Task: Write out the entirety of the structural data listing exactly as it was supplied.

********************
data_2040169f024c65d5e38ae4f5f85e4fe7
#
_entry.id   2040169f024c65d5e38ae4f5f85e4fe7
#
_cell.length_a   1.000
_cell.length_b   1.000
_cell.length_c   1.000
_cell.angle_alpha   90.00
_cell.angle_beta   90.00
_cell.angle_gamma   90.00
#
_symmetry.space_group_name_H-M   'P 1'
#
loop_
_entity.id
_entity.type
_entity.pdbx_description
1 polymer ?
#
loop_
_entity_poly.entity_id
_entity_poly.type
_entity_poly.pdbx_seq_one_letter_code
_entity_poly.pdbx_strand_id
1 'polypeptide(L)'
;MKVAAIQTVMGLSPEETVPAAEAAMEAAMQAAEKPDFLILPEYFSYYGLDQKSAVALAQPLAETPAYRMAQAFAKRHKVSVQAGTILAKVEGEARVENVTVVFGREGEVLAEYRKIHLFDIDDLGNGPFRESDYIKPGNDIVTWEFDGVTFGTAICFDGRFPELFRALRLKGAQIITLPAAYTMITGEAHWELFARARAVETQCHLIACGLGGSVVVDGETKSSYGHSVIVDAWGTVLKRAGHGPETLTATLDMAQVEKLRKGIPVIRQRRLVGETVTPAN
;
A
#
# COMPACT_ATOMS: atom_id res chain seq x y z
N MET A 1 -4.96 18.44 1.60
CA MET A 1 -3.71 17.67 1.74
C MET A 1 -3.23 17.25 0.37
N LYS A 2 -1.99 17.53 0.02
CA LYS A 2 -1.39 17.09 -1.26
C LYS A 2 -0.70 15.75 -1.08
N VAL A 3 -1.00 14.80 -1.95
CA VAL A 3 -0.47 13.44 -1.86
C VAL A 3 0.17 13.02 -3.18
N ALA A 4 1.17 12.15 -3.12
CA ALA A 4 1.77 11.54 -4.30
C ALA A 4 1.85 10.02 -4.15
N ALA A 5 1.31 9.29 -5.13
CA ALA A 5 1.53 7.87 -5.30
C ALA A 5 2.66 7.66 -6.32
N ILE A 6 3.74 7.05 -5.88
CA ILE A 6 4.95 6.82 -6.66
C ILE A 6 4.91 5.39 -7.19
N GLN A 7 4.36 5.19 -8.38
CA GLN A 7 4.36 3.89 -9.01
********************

data_2040169f024c65d5e38ae4f5f85e4fe7
#
_entry.id   2040169f024c65d5e38ae4f5f85e4fe7
#
_cell.length_a   1.000
_cell.length_b   1.000
_cell.length_c   1.000
_cell.angle_alpha   90.00
_cell.angle_beta   90.00
_cell.angle_gamma   90.00
#
_symmetry.space_group_name_H-M   'P 1'
#
loop_
_entity.id
_entity.type
_entity.pdbx_description
1 polymer ?
#
loop_
_entity_poly.entity_id
_entity_poly.type
_entity_poly.pdbx_seq_one_letter_code
_entity_poly.pdbx_strand_id
1 'polypeptide(L)'
;MKVAAIQTVMGLSPEETVPAAEAAMEAAMQAAEKPDFLILPEYFSYYGLDQKSAVALAQPLAETPAYRMAQAFAKRHKVSVQAGTILAKVEGEARVENVTVVFGREGEVLAEYRKIHLFDIDDLGNGPFRESDYIKPGNDIVTWEFDGVTFGTAICFDGRFPELFRALRLKGAQIITLPAAYTMITGEAHWELFARARAVETQCHLIACGLGGSVVVDGETKSSYGHSVIVDAWGTVLKRAGHGPETLTATLDMAQVEKLRKGIPVIRQRRLVGETVTPAN
;
A
#
# COMPACT_ATOMS: atom_id res chain seq x y z
N MET A 1 -4.96 18.44 1.60
CA MET A 1 -3.71 17.67 1.74
C MET A 1 -3.23 17.25 0.37
N LYS A 2 -1.99 17.53 0.02
CA LYS A 2 -1.39 17.09 -1.26
C LYS A 2 -0.70 15.75 -1.08
N VAL A 3 -1.00 14.80 -1.95
CA VAL A 3 -0.47 13.44 -1.86
C VAL A 3 0.17 13.02 -3.18
N ALA A 4 1.17 12.15 -3.12
CA ALA A 4 1.77 11.54 -4.30
C ALA A 4 1.85 10.02 -4.15
N ALA A 5 1.31 9.29 -5.13
CA ALA A 5 1.53 7.87 -5.30
C ALA A 5 2.66 7.66 -6.32
N ILE A 6 3.74 7.05 -5.88
CA ILE A 6 4.95 6.82 -6.66
C ILE A 6 4.91 5.39 -7.19
N GLN A 7 4.36 5.19 -8.38
CA GLN A 7 4.36 3.89 -9.01